The risk can be reduced by eating a plant-based diet rich in fruit and vegetables and high in fiber. The Mediterranean Diet is a popular one that has been shown to reduce Alzheimer’s disease risk. Black and green tea can also help support gut health.

How Does Alzheimer’s Affect The Respiratory System?

Breathing problems aren’t normal, but they are quite common in older people, especially those with Alzheimer’s disease, but how does Alzheimer’s affect the respiratory system? It can be caused by a number of conditions, including:

  • Asthma
  • Anxiety
  • Infections
  • Choking
  • Diet and exercise
  • Blood clot
  • Chronic obstructive pulmonary disease (COPD)
  • Heart failure

Breathing issues can be prevented by avoiding sudden temperature changes, air pollution, pollen, dust, cigarette smoke and chemical fragrances.

Doing breathing exercises can help get as much air in the lungs as possible. One way to do this is to sit up straight. Then breathe in through the nose, purse lips and then breathe out slowly. Try to breathe out twice as long as you breathed in.

How Does Alzheimer’s Affect The Nervous System?

The nervous system is the center of all mental activity including thought, learning and memory. It works with the endocrine system to regulate and maintain homeostasis in the body.

Alzheimer’s disease leads to issues in the nervous system including cognitive function such as problems with memory, thinking or behavior as well as confusion and judgement. People with Alzheimer’s may have trouble doing familiar tasks and often misplace things.

Alzheimer’s disease mostly affects the brain and nervous system progressively getting worse over time.

How Does Alzheimer’s Affect The Brain?

A healthy brain contains billions of neurons, which are specialized cells that process and transmit information between different parts of the brain to the muscles and organs of the body via electrical and chemical signals (2). Alzheimer’s disease disrupts this communication. This ultimately results in loss of function and cell death.

The brain typically shrinks to some degree as a person ages, but it doesn’t actually lose neurons in large numbers. In Alzheimer’s disease the damage is larger. Neurons stop functioning and lose connection with other neurons affecting communication.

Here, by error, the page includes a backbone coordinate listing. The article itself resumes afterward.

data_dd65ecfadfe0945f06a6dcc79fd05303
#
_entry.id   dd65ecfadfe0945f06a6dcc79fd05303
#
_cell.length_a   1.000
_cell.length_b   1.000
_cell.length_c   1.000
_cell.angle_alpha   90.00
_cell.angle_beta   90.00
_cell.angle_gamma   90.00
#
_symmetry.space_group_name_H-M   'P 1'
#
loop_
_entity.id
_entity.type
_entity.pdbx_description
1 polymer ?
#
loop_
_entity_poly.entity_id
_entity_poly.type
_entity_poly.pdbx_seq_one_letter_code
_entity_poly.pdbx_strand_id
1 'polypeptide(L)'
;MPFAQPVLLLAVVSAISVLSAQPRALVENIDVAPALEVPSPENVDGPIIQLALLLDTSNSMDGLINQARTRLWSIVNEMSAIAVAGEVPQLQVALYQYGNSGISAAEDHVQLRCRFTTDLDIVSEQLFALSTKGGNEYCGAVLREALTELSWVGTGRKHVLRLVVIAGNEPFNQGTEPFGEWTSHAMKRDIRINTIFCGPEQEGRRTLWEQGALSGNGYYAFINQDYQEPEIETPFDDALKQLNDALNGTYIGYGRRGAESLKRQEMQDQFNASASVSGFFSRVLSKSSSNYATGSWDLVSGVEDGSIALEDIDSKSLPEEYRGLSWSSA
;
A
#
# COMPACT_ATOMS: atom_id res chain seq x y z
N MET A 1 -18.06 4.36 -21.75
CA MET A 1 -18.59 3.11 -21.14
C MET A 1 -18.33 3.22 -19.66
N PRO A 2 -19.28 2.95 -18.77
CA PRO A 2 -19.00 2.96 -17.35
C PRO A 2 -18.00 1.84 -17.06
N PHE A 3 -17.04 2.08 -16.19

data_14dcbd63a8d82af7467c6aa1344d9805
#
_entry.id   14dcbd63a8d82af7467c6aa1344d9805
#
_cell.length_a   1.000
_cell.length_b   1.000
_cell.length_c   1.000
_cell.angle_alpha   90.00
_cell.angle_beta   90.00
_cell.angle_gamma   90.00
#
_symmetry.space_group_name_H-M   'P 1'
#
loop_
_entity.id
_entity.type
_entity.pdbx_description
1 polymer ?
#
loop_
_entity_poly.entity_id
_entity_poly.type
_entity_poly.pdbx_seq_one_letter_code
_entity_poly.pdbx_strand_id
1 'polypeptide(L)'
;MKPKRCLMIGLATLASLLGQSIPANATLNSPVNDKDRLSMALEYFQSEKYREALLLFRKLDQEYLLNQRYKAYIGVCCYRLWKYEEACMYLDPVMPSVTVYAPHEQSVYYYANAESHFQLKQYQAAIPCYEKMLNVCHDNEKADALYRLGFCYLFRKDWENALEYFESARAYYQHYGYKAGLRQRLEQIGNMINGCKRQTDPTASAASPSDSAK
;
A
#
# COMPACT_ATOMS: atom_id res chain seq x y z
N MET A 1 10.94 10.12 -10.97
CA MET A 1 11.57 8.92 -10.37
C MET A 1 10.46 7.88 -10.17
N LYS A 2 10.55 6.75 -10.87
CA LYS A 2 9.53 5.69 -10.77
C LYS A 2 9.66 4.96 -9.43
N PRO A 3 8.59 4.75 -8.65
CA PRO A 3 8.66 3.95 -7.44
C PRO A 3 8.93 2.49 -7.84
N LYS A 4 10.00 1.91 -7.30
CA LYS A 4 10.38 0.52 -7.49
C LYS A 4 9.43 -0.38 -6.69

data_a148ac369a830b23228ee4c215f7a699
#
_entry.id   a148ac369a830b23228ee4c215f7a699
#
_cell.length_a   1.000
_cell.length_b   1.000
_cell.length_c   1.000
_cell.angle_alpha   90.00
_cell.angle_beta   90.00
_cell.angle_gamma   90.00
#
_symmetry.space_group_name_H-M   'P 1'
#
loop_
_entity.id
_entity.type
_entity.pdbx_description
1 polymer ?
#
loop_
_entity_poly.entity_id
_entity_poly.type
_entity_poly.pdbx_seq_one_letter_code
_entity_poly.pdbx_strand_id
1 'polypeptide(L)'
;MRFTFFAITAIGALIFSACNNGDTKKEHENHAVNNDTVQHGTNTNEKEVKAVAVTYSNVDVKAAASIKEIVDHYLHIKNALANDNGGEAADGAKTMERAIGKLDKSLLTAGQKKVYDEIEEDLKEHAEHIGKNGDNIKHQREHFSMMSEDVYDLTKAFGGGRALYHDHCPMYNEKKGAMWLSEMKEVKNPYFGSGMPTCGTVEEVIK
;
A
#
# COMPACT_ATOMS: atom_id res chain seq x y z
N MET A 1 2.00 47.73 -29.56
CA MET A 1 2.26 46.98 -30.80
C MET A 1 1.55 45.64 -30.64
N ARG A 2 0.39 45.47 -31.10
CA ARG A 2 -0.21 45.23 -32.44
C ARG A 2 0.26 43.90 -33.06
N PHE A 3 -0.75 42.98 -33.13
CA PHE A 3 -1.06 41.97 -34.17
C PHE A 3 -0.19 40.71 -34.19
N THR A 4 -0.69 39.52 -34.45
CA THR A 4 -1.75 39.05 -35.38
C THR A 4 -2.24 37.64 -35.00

It first starts with destroying neurons that are involved in memory and eventually affects areas in the brain responsible for language, reasoning and social behavior. Overtime, a person may lose his or her ability to live and function independently.

People with Alzheimer’s may also experience vascular problems that may lead to reduced blood flow and oxygen to the brain. This results in inflammation which adds further vascular problems.

How Does Alzheimer’s Affect You Physically?

Alzheimer’s doesn’t just affect a person mentally, it can also affect a person physically too. Some people may end up with physical problems before experiencing serious memory loss. It can affect the way a person walks and talks as well as the issues listed below (1):

  • Loss of balance
  • Loss of coordination
  • Stiff muscles
  • Shuffling or dragging feet when walking
  • Trouble standing
  • Trouble sitting in a chair
  • Weak muscles
  • Fatigue
  • Trouble with sleep
  • Trouble controlling your bladder or bowels
  • Uncontrollable twitches

As the disease progresses, your body will be at greater risk for additional health issues. As your immune system begins to fail, you may develop infections more easily. Injuries due to falls from a loss of balance are more likely to occur. Most people who live with Alzheimer’s die from infections like pneumonia, as well as heart attack and other life-threatening health problems.

Daily Life And Challenges Of Care

Oftentimes people with Alzheimer’s have trouble taking care of themselves, even basic necessities like washing their hair and their body, brushing their teeth and changing clothes become increasingly challenging.

Some people even have trouble chewing food and swallowing. This could lead to dehydration and malnourishment. 

The risk of choking or inhaling your food becomes greater as your ability to chew and swallow steadily lessens. Additionally, inhaling your food or drink by accident can lead to pneumonia. 

Pneumonia is reported as being a common cause of death for those living with Alzheimer's due to food or drink entering the lungs and developing an infection. Malnutrition and dehydration, as well as falls and other infections, are also common causes of death. 

As of 2019, Alzheimer’s was reported as the fifth leading cause of death for people over 65 in the US. Between the years 2000 and 20019, Alzheimer deaths doubled. Reportedly, more people died from the disease than from breast and prostate cancer combined.


Resources:

  1. https://www.webmd.com/alzheimers/guide/alzheimers-body
  2. https://www.nia.nih.gov/health/what-happens-brain-alzheimers-disease